Lok Sabha Clears Controversial Citizenship Amendment Bill Amidst Opposition Uproar
The Lok Sabha passed Citizenship Amendment Bill (CAB) on Monday which seeks to provide citizenship to Hindu, Sikh, Christian, Buddhist, and Parsi refugees fleeing religious persecution from Bangladesh, Afghanistan and Pakistan. The Bill was passed 311-80 with zero abstentions after the opposition mounted a spirited offensive.
Spanning over 7 hours, the debate saw nearly 48 MPs participate. Amit Shah called the Bill ‘historic’ that sought to complete what the ‘Nehru-Liaqat Pact couldn’t do.’ Manish Tewari meanwhile, warned that the government was committing a ‘big mistake.’
Responding to Indian National Congress’s criticism that the bill was ‘communal’ and ‘divisive’, Shah said the BJP had to bring the bill because Congress had partitioned India in 1947 on religion lines. Noting how the Muslim population had increased from 9.8 per cent to 14 per cent, Shah said the bill wouldn’t affect Indian Muslims or their rights.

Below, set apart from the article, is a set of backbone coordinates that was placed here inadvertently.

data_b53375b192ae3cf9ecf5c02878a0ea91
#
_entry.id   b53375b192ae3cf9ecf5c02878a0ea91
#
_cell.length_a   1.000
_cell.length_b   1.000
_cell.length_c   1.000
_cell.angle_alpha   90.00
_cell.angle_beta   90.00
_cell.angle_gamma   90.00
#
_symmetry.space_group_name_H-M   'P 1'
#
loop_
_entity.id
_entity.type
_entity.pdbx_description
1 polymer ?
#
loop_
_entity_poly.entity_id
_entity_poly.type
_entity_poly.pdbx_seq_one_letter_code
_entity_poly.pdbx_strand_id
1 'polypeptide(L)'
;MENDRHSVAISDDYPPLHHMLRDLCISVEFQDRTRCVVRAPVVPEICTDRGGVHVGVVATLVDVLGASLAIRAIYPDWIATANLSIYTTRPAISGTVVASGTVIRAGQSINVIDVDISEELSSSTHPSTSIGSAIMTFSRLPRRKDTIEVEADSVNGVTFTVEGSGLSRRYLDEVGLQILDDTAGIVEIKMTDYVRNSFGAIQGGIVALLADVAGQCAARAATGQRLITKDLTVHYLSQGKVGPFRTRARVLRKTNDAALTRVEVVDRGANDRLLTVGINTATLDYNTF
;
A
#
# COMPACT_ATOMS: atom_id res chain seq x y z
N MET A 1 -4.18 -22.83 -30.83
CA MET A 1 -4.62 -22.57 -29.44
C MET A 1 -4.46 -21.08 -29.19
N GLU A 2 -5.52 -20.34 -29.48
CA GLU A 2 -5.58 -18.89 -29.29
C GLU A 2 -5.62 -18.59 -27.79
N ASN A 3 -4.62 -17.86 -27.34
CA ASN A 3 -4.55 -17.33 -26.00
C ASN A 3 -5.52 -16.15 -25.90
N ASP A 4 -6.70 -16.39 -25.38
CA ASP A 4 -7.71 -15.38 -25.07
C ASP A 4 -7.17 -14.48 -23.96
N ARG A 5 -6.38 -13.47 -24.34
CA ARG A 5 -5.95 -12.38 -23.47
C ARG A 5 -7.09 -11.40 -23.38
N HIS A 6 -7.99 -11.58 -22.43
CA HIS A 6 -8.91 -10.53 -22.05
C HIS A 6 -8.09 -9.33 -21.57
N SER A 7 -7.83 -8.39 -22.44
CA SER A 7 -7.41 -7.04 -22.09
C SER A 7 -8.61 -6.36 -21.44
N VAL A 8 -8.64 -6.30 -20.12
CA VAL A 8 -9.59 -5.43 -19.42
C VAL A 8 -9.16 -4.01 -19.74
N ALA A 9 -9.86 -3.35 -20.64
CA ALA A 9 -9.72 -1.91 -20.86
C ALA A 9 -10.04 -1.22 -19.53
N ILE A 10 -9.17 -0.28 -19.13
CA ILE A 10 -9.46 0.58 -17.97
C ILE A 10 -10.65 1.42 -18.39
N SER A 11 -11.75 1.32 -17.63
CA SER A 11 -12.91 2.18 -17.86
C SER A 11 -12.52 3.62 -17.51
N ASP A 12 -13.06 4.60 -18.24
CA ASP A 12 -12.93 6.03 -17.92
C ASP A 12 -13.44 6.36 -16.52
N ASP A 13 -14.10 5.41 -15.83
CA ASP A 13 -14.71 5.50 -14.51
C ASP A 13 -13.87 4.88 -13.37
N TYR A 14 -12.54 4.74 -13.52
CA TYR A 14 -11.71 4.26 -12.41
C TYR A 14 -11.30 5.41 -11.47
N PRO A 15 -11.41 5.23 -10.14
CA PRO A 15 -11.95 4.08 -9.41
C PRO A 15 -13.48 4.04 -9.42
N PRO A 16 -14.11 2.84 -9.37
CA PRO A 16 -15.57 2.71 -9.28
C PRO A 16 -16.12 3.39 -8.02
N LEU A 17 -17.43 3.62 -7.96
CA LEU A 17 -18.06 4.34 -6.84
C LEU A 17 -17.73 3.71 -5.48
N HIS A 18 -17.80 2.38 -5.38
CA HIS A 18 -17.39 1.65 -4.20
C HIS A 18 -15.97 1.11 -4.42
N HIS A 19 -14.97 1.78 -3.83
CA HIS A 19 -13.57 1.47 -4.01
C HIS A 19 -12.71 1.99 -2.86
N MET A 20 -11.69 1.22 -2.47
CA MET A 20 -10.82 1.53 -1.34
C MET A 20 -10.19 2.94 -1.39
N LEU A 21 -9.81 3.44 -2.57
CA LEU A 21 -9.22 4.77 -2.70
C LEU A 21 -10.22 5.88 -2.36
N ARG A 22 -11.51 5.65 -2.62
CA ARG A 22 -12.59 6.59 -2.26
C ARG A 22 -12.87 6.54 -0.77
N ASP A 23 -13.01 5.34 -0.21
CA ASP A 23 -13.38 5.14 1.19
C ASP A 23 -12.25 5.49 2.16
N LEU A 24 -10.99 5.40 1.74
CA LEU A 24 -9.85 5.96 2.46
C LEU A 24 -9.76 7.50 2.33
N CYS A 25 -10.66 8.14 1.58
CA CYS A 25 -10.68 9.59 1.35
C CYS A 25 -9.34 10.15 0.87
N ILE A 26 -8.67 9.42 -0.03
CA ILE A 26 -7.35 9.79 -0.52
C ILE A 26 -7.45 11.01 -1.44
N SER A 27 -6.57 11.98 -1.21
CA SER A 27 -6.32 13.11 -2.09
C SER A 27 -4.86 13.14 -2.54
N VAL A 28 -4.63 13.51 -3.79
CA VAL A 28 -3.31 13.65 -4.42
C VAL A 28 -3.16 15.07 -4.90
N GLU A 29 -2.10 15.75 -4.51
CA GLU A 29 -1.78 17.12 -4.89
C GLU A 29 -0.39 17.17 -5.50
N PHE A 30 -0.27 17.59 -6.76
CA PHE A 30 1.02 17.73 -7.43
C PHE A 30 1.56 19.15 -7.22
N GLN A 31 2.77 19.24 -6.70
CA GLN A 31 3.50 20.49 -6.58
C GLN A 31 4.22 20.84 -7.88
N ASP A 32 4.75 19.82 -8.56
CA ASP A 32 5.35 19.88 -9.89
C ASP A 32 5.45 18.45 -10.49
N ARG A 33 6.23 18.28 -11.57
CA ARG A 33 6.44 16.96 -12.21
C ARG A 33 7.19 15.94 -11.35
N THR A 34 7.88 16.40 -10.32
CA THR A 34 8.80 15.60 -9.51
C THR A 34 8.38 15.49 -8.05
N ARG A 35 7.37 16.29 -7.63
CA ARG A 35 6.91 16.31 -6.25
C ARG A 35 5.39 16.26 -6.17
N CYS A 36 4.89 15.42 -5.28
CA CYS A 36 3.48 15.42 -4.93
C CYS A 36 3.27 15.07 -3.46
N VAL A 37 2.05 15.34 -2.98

On the Opposition’s contention that the bill was violative of the constitution, Shah replied that citizenship can be granted under the principle of reasonable classification and there was no violation of Article 14. Tewari remarked that Article 14 doesn’t allow for treating equals unequally.
On repeated questions regarding NRC, Shah said it would be done soon.
On questions from the opposition as to why the government was excluding Myanmar, Sri Lanka and Nepal from the purview of the bill, Shah replied that this was because they weren’t theocratic states. Noting how citizenship was given to refugees during partition, 1971 war and Sri Lankan conflict, he mentioned that intervention on citizenship has always been specific to a problem.
Shah maintained that Northeast will remain unaffected by the bill. He announced that Manipur would be exempted from its purview as the Inner Line Permit (ILP) regime will be approved for it. The Bill keeps out of its ambit all ILP states — Arunachal Pradesh, Mizoram and Nagaland — and the Sixth Schedule regions in Tripura, Assam and Meghalaya. While the majority of Northeast parties supported the bill, Sikkim Kranti Morcha opposed it, demanding safeguards similar to those given to N-E states.
The North-Eastern states have been up in arms with the North East Students’ Organisation announcing a shutdown against CAB on Tuesday. The safeguards are largely being viewed as cosmetic and attempting to divide tribal and non-tribal people.